[¶3] Before Charles got back to his car, a second semi-tractor and trailer, operated by Gillie, who was employed by Swanson, came upon the scene and stopped near Charles. Gillie had a passenger with him whose window was rolled down. The passenger asked "if everything was okay." Charles said they were "fine" and Gillie should move on because "there was no sense making the accident any worse than it already was." Gillie began to leave, but his tractor-trailer slid backwards toward the McDowell vehicle, in which Nicki had remained, and pinned it between Gillie's trailer and the jackknifed semi-tractor and trailer already in the ditch. Charles ran into the ditch to avoid Gillie's truck.
[¶4] The McDowells settled with Martens for injuries sustained from the first collision. In September 1998, the McDowells brought this action against Gillie and Swanson seeking to recover damages for personal injuries allegedly suffered from the second accident. After Gillie and Swanson filed a motion for summary judgment, the trial court requested supplemental briefs addressing whether the Good Samaritan Act, N.D.C.C. ch. 32-03.1, barred the McDowells' action. The trial court concluded that, because "Gillie stopped to see if anyone at the accident scene needed help," the McDowells' action was, as a matter of law, barred by the Good Samaritan Act. The McDowells appealed from the summary judgment dismissing their action.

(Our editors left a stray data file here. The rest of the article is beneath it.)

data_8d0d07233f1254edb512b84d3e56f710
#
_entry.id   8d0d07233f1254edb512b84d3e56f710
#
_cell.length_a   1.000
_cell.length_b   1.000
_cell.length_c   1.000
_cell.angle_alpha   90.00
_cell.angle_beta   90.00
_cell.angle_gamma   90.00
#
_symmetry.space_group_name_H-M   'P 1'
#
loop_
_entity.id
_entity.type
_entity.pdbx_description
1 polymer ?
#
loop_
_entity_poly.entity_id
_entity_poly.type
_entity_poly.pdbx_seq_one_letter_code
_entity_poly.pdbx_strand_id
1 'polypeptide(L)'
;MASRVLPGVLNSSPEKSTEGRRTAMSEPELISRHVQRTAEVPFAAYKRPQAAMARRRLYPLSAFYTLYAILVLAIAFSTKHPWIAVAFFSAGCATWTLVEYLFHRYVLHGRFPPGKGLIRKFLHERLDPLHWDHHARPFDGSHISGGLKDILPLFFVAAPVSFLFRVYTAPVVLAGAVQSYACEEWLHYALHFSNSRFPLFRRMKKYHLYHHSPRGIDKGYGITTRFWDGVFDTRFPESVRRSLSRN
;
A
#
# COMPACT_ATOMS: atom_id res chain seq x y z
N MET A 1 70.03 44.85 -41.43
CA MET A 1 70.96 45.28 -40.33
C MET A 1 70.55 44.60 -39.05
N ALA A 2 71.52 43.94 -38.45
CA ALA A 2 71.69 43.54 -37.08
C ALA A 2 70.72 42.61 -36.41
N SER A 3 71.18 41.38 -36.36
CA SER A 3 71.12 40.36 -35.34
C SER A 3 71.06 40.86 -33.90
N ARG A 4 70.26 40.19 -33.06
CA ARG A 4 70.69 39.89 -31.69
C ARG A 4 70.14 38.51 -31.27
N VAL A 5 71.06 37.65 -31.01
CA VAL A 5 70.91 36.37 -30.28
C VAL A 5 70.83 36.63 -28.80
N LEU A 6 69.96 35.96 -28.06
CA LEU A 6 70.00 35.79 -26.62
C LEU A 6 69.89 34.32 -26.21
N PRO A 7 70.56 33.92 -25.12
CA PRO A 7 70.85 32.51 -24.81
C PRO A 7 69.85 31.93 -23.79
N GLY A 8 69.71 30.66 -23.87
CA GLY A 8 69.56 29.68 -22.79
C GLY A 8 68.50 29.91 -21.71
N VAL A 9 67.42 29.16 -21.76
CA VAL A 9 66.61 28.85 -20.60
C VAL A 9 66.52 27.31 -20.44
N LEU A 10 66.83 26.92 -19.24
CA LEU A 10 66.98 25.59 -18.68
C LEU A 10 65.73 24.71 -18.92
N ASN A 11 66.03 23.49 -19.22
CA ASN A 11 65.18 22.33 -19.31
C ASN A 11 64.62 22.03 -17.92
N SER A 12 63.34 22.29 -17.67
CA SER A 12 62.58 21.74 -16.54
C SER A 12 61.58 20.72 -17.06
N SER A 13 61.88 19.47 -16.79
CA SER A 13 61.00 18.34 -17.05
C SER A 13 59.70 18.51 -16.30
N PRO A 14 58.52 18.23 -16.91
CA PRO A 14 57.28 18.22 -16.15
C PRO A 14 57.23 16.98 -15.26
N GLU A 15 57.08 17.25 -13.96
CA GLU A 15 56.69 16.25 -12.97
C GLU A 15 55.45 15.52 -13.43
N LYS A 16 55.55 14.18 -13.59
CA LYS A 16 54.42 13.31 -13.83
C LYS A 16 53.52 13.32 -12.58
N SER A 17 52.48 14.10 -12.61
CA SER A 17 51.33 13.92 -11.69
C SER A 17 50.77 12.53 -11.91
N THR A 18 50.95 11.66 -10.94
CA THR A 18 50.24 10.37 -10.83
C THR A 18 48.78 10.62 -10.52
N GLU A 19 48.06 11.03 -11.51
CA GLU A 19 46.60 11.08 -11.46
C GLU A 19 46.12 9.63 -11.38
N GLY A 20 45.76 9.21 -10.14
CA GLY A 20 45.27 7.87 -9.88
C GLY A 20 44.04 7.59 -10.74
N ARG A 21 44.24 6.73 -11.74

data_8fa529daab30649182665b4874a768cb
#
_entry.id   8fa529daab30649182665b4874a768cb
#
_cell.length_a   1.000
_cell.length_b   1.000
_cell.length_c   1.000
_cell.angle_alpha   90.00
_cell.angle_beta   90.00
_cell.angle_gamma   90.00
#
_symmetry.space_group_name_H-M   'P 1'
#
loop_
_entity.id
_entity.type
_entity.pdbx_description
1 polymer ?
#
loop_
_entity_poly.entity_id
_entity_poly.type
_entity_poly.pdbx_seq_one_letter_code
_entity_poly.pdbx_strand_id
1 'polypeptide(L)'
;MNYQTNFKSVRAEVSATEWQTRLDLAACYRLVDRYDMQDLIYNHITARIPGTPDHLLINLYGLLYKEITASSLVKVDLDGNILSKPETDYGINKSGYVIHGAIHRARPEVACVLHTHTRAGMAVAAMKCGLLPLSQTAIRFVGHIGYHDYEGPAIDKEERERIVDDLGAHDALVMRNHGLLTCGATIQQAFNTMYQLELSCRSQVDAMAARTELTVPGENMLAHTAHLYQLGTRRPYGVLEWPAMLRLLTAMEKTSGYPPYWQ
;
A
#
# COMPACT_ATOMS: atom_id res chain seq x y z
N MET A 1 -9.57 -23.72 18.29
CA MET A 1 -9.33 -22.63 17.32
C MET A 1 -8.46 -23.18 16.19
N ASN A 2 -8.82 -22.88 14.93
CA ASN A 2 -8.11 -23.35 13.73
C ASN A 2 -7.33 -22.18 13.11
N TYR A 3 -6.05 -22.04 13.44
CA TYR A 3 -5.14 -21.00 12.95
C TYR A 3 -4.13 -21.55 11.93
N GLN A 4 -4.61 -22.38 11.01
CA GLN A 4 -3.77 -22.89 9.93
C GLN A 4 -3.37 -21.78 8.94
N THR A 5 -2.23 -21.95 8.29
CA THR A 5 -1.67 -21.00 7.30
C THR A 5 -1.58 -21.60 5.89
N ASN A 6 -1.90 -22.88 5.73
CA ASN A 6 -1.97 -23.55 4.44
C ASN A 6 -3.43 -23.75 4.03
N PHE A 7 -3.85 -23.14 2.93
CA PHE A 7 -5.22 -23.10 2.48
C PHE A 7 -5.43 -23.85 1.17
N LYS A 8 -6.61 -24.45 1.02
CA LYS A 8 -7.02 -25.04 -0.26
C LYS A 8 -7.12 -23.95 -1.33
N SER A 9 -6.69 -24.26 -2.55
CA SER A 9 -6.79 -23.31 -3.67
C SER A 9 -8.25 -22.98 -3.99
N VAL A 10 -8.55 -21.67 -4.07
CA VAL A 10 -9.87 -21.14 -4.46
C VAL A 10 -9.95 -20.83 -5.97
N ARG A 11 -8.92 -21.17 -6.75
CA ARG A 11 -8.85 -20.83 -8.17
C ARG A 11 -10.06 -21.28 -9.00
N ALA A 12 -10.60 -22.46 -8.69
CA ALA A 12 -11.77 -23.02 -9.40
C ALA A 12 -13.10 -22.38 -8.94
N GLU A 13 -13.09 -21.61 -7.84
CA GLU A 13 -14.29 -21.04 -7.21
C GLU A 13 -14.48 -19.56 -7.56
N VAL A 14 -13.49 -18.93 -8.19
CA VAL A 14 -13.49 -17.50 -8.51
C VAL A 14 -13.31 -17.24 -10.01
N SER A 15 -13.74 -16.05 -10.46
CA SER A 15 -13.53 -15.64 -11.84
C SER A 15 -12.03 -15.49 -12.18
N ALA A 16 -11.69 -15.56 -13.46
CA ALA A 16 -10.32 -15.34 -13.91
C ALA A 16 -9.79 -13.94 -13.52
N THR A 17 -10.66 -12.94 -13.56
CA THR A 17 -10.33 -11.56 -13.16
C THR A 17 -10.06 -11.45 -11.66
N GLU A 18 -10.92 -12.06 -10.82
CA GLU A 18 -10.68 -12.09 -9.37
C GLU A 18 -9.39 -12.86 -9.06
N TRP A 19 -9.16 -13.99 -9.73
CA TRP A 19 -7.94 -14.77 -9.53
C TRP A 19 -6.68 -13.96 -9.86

[¶5] The McDowells argue summary judgment was inappropriately granted in this case. Summary judgment under N.D.R.Civ.P. 56 is a procedural device for promptly disposing of a lawsuit without trial if, after viewing the evidence in the light most favorable to the nonmoving party, there are no genuine issues of material fact or conflicting inferences which can reasonably be drawn from undisputed facts, or if the only issues to be resolved are questions of law. Snortland v. State, 2000 ND 162, ¶ 10, 615 N.W.2d 574. A question of fact becomes a question of law only when a reasonable person can draw a single conclusion from the evidence. Spring Creek Ranch, LLC v. Svenberg, 1999 ND 113, ¶ 17, 595 N.W.2d 323.